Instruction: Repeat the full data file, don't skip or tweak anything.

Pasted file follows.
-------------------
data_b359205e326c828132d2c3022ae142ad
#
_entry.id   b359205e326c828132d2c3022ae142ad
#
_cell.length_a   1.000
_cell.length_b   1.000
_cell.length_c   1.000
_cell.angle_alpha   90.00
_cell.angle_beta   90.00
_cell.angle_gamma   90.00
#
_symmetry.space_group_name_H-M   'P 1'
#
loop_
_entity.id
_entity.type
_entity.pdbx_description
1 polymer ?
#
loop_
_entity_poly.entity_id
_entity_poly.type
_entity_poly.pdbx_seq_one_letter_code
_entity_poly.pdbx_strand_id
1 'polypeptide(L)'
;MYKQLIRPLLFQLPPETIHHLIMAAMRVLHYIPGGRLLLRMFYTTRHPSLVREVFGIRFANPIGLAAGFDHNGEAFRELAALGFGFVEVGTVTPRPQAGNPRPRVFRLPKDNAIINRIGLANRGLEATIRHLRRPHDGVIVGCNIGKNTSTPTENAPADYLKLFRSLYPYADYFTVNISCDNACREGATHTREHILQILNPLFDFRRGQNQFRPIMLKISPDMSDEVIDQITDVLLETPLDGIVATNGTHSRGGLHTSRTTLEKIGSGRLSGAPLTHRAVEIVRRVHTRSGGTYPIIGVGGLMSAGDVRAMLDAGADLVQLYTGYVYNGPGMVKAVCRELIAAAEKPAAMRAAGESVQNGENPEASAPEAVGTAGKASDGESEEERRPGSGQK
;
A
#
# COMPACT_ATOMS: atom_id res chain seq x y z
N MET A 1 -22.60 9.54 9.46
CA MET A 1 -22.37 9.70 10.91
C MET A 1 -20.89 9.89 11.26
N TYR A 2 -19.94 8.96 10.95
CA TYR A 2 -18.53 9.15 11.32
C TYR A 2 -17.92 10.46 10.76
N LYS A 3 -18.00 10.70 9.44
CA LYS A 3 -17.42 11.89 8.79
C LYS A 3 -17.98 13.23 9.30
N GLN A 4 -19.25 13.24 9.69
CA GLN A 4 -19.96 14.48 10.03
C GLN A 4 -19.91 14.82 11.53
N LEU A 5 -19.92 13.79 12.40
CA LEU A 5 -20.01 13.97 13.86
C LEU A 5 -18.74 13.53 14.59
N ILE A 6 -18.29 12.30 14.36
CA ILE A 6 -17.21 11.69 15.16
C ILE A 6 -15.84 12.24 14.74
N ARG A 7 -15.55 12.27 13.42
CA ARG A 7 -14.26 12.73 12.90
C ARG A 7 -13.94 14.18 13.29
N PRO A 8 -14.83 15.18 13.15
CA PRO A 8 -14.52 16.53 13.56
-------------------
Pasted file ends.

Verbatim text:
data_b359205e326c828132d2c3022ae142ad
#
_entry.id   b359205e326c828132d2c3022ae142ad
#
_cell.length_a   1.000
_cell.length_b   1.000
_cell.length_c   1.000
_cell.angle_alpha   90.00
_cell.angle_beta   90.00
_cell.angle_gamma   90.00
#
_symmetry.space_group_name_H-M   'P 1'
#
loop_
_entity.id
_entity.type
_entity.pdbx_description
1 polymer ?
#
loop_
_entity_poly.entity_id
_entity_poly.type
_entity_poly.pdbx_seq_one_letter_code
_entity_poly.pdbx_strand_id
1 'polypeptide(L)'
;MYKQLIRPLLFQLPPETIHHLIMAAMRVLHYIPGGRLLLRMFYTTRHPSLVREVFGIRFANPIGLAAGFDHNGEAFRELAALGFGFVEVGTVTPRPQAGNPRPRVFRLPKDNAIINRIGLANRGLEATIRHLRRPHDGVIVGCNIGKNTSTPTENAPADYLKLFRSLYPYADYFTVNISCDNACREGATHTREHILQILNPLFDFRRGQNQFRPIMLKISPDMSDEVIDQITDVLLETPLDGIVATNGTHSRGGLHTSRTTLEKIGSGRLSGAPLTHRAVEIVRRVHTRSGGTYPIIGVGGLMSAGDVRAMLDAGADLVQLYTGYVYNGPGMVKAVCRELIAAAEKPAAMRAAGESVQNGENPEASAPEAVGTAGKASDGESEEERRPGSGQK
;
A
#
# COMPACT_ATOMS: atom_id res chain seq x y z
N MET A 1 -22.60 9.54 9.46
CA MET A 1 -22.37 9.70 10.91
C MET A 1 -20.89 9.89 11.26
N TYR A 2 -19.94 8.96 10.95
CA TYR A 2 -18.53 9.15 11.32
C TYR A 2 -17.92 10.46 10.76
N LYS A 3 -18.00 10.70 9.44
CA LYS A 3 -17.42 11.89 8.79
C LYS A 3 -17.98 13.23 9.30
N GLN A 4 -19.25 13.24 9.69
CA GLN A 4 -19.96 14.48 10.03
C GLN A 4 -19.91 14.82 11.53
N LEU A 5 -19.92 13.79 12.40
CA LEU A 5 -20.01 13.97 13.86
C LEU A 5 -18.74 13.53 14.59
N ILE A 6 -18.29 12.30 14.36
CA ILE A 6 -17.21 11.69 15.16
C ILE A 6 -15.84 12.24 14.74
N ARG A 7 -15.55 12.27 13.42
CA ARG A 7 -14.26 12.73 12.90
C ARG A 7 -13.94 14.18 13.29
N PRO A 8 -14.83 15.18 13.15
CA PRO A 8 -14.52 16.53 13.56